"Funny Codes"?

  1. One night we got a new admission into ICU from ER. It was a female patient being admitted with COPD in her 40's. She did not appear to be in distress and was able to talk with o2 on vital signs were all within normal limits no red flags anywhere. Her nurse got her admission assessment done without incident and pt settled in. Suddenly, we are charting at the desk, when there is a loud crashing sound in her room. We run to her room to find her face first against the wall(Like she had collide with the wall at a great rate of speed) and was slideing face first down the wall, her catheter was stretched acrossed the room (connected to the bed still) her water pitcher spilled all over the floor and her heart rate dropping in the 40's then 30's then 20's call a code. It was a disasterous (sp) code having to perform it in the floor. It took forever to get her intubated and the doctor was soaking wet when he was done with that, then he had to shock her in all that water (with paddles in his hands he said..just say I was a brave man). We were calling for our strong monitor tech to help but he had run to the "Can" and could not come out. It took us an hour to get her body up out of the floor so the family could see her (we had to bind her up like a turkey and use a backboard and hoyer lift plus 6 people to lift).

    I now this was tragic but afterwards we all were talking about the code and how it went and we all started laughing. Sometimes laughter is the only way to cope with this job. Are we just sick or does anyone else have codes like this and how do you cope?
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  2. 81 Comments

  3. by   bill4745
    You are not sick. It is a stress relief.
  4. by   kittagirl
    Hi,
    I know what you mean about codes two come to mind instantly.

    One was a new admit that had come in with vague abdo/ chest pain, asked for a commode as soon as they arrived on the ward. Unknown to us the patient had been constipated for over 10 days and was convinced that the pain was from that (who knows) but had stashed Laxatives on their person and swallowed the whole pack at some point while in the A/E (ER).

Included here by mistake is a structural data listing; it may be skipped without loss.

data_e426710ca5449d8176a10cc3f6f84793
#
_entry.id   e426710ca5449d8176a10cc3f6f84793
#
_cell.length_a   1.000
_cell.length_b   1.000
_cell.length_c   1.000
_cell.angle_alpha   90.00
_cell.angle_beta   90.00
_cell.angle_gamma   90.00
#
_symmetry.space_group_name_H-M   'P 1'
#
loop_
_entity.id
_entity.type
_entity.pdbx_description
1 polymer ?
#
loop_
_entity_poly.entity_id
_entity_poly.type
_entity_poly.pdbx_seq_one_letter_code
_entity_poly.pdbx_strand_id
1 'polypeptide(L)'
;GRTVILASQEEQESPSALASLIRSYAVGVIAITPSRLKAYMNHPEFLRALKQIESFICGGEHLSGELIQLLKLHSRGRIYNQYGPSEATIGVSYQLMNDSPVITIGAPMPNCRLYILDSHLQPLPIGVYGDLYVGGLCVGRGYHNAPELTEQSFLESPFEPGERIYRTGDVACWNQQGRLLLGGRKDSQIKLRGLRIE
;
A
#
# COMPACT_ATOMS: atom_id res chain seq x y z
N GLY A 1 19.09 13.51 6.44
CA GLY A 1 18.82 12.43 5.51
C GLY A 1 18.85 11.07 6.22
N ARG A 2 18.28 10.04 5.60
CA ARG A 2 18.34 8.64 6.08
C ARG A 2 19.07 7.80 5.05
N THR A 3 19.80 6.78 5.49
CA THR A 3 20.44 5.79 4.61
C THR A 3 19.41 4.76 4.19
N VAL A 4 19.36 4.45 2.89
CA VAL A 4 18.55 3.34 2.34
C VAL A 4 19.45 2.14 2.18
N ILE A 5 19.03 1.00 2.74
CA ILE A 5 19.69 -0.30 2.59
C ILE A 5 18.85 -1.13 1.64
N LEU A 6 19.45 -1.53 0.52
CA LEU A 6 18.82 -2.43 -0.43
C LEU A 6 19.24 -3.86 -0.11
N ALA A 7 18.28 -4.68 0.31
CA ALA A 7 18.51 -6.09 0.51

Arrives on the ward in urgent need, asked for the commode, the constipation was solved to the extent that the commode was overflowing on to the floor.
    We had just noticed the smell when we heard a loud crash, ran in to the room to find the pt on the floor covered in poo and a bit blue.

    Call was put out, it was the week the new dr’s started so they ran on to the ward white coats flapping all excited until their shoes started sticking to the floor. I can still see their faces.

    Surprisingly we got the patient back and was eventually discharged with strict warnings about following instructions on laxative packets.

    We’ve also had one where the pt was sat in a reclining chair and we shocked them sat upright. When the shock hit the patient both their arms flew up and hit the doc on either side of them across the face, hard. I know it’s not really funny people been hit, but it was. The air turned blue………………

    The worst part is with the high levels of Adreninal once you start giggling you can’t stop……….
  5. by   fultzymom
    Quote from bill4745
    You are not sick. It is a stress relief.



    I agree! Many times we laugh at things that would not normally be funny. But sometimes you either have to laugh or cry!!

    Leslie:roll
  6. by   stillpressingon
    Quote from fultzymom
    I agree! Many times we laugh at things that would not normally be funny. But sometimes you either have to laugh or cry!!

    Leslie:roll
    I totally agree.It's gotten to where I only tell medical people certain things b/c many non-medical people WILL think I'm being mean/sick/whatever, and I'm not trying to, but in light of everything else some things are just plain hilarious!
  7. by   Antikigirl
    Mine was my first hospital code many moons ago where a MD jumped on a patient that was about to be shocked (he was complaining that no one was doing compressions...hmmmmm wonder why...those pads (not paddles) may not be seen but they are there!)! Took a brave nurse to knock him off to the floor!

    And my part...intern with a doppler probe trying to get a pedal pulse during the shock..I took tackled him and saved him from a very harsh shock! Now this all happened at the same time, sadly the patient didn't make it...but lucky for us a MD and intern did! LOL! It was also very pleasing to tell the intern...no pulse means no pedal pulses no matter what doppler you use..and metal probe to shock BAD!"...LOL!!!!!!!

    It was actually hillarious and all us nurses were just dumbfounded by the actions of the MD and intern (actually the interns came out of the woodworks like curious mice LOL!). But we all got a good laugh afterwards..even the almost 'victims'. (the MD forgot about the pads were now in place not the paddles).
  8. by   burn out
    Quote from TriageRN_34